Just use Auto Updates
Anyone who reads Bits From Bill knows I think AutoUpdates are evil. Unfortunately, they’ve become a fact of life. Microsoft has determined Auto Updates are part of the equation and has perfected the procedure as much as technically possible.

Compatibility Already Exists
While there are plenty of new features in Windows 7, there’s a reasonable chance if a program is compatible with Vista, it will work okay on Windows 7. There are many new features a program can take advantage of but under the hood Windows 7 is still a new version of Vista.

Bailing out the Computer Industry
Last year Microsoft told customers that Windows 7 would ship in January 2010.  This would be a huge mistake because it would completely miss the opportunity to increase holiday computer sales. For manufacturers to ship a shiny new Windows 7 computer, the product needs to be final sometime in October. While I don’t expect a government bail out of computer manufactures, it’s in the consumers best interest to have many successful competing OEM’s. (Original equipment manufacturer)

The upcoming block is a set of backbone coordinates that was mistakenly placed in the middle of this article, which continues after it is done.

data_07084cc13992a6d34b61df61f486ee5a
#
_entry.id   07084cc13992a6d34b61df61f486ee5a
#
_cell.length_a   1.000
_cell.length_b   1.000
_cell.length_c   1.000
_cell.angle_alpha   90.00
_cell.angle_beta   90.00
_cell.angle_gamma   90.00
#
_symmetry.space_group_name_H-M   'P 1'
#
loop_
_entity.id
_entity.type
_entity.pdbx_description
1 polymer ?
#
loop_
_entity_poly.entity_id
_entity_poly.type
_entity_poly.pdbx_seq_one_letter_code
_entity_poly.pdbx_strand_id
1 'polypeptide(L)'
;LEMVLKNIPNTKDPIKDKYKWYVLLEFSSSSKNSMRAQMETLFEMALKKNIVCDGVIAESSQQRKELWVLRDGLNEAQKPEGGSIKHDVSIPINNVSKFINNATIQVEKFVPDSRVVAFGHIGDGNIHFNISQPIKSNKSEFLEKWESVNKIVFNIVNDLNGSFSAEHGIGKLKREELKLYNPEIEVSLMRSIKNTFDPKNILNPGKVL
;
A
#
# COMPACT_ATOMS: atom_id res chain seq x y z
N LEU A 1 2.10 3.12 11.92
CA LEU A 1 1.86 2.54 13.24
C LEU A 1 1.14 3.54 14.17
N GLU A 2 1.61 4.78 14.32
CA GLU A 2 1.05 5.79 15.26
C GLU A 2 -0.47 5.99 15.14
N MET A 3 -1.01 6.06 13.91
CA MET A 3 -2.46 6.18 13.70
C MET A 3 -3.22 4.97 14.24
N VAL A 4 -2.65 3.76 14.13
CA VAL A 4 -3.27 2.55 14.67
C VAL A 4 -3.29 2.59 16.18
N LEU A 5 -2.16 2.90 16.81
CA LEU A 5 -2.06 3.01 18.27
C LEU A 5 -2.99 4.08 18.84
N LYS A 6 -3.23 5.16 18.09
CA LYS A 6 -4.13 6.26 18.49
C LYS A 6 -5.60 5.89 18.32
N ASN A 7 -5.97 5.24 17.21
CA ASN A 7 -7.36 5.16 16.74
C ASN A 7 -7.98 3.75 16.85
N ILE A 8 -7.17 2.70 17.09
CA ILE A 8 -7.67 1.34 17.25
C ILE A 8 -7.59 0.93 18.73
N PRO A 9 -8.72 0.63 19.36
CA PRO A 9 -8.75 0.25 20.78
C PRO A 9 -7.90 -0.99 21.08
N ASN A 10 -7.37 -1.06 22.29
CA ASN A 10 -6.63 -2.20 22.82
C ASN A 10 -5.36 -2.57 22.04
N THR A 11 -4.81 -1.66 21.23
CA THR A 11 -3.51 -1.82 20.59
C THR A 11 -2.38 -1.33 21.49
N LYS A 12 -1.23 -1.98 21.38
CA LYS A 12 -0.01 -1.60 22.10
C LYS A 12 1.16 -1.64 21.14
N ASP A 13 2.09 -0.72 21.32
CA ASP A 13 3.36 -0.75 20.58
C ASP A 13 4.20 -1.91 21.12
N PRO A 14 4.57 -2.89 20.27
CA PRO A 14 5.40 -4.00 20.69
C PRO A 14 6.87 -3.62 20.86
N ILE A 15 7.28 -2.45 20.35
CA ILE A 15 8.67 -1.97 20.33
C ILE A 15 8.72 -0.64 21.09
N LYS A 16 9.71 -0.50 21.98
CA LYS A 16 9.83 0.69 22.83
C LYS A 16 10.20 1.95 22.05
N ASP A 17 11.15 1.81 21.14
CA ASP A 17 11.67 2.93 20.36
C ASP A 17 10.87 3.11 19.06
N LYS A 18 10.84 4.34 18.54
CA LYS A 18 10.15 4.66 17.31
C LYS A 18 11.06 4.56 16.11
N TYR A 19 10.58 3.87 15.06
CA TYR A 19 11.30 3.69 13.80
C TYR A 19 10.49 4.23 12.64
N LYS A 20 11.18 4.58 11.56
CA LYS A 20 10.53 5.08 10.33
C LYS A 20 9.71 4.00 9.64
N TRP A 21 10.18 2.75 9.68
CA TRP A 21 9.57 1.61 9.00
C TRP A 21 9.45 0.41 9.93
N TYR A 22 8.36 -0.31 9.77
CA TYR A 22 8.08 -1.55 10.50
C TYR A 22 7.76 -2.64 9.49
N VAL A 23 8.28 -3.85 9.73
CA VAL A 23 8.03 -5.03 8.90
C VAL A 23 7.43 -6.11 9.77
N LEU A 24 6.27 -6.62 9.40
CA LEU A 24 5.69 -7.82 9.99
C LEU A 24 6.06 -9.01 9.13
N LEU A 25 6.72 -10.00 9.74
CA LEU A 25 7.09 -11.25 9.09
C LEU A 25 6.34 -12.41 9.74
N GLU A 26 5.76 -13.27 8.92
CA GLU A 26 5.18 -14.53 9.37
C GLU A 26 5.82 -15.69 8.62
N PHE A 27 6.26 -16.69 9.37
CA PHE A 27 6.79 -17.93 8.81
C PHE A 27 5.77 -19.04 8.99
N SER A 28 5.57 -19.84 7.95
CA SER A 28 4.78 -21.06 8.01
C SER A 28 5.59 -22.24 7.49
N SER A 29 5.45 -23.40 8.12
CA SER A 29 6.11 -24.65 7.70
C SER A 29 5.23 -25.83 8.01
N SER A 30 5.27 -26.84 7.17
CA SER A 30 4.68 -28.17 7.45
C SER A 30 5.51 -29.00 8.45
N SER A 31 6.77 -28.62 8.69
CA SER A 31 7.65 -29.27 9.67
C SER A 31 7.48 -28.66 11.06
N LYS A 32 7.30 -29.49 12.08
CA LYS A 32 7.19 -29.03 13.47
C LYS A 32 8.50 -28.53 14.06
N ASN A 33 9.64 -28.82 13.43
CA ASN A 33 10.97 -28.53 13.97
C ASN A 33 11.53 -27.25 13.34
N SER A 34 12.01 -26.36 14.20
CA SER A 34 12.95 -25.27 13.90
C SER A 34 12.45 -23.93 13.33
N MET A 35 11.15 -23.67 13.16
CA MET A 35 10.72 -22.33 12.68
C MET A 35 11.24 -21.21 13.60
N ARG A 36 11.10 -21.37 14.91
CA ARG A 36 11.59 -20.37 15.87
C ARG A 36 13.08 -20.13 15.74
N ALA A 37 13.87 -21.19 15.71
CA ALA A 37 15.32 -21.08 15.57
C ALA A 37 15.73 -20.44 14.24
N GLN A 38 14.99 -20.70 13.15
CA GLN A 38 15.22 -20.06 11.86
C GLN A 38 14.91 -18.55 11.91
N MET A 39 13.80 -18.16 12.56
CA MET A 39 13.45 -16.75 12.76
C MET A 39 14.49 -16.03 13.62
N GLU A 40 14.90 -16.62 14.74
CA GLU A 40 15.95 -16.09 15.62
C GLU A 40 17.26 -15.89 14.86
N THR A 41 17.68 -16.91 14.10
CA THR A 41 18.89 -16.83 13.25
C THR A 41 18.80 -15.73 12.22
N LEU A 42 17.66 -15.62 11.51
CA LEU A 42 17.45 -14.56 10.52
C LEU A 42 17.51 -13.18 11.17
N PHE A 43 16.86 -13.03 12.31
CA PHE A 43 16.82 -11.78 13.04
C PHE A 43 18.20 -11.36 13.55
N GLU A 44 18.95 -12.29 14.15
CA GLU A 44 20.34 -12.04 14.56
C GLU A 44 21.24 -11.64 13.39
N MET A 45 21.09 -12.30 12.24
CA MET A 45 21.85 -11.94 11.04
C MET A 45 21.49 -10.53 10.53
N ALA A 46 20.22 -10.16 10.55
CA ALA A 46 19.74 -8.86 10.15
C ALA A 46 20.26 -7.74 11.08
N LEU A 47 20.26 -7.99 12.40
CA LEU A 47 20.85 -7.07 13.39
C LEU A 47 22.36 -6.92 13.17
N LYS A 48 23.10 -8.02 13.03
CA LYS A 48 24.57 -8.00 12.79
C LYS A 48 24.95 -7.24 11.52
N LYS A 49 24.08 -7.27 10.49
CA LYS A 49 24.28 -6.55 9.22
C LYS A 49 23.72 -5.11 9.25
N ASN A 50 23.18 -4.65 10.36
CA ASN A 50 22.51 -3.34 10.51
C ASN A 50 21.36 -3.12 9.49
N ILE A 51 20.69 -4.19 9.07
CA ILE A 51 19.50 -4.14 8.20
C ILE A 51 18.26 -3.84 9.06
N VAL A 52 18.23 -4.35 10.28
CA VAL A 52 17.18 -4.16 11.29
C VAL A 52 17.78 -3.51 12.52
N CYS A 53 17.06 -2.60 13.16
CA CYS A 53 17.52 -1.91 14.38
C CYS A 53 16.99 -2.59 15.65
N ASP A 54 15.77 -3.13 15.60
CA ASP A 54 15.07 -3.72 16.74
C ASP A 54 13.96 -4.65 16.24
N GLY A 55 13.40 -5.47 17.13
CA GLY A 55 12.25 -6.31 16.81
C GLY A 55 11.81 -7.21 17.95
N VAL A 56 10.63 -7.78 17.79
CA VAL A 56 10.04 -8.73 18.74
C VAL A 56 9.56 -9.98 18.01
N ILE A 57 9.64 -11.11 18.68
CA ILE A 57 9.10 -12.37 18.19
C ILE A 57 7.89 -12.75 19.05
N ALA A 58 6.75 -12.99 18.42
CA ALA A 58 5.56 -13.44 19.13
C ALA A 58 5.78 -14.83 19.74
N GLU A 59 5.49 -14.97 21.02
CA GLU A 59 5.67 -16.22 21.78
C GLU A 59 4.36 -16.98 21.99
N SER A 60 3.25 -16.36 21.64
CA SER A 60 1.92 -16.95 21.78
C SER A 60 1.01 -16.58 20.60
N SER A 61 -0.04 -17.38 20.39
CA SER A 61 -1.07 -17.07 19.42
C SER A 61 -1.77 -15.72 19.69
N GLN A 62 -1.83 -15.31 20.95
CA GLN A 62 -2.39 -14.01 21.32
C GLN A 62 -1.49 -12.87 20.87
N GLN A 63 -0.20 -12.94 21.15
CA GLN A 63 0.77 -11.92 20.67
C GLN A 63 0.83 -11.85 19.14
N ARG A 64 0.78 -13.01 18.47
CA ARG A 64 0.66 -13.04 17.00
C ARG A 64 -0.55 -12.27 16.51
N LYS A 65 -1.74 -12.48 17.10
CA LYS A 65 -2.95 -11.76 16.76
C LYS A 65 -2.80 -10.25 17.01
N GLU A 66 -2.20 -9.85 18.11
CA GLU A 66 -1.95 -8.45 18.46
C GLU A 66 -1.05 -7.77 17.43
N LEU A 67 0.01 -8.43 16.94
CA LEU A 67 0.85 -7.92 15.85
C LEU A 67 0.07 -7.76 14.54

Students will choose PC’s not Macs
If they really want to push it, t
he next big computer sales period is the end of summer when parents and students are shopping.  Vista’s current reputation may encourage more Mac purchases for kids going off to school. If there’s a release candidate in April, like currently being reported, that might allow a final OEM product being available by early summer.  That would also be a huge boost for student computer sales and certainly help Microsoft’s bottom line.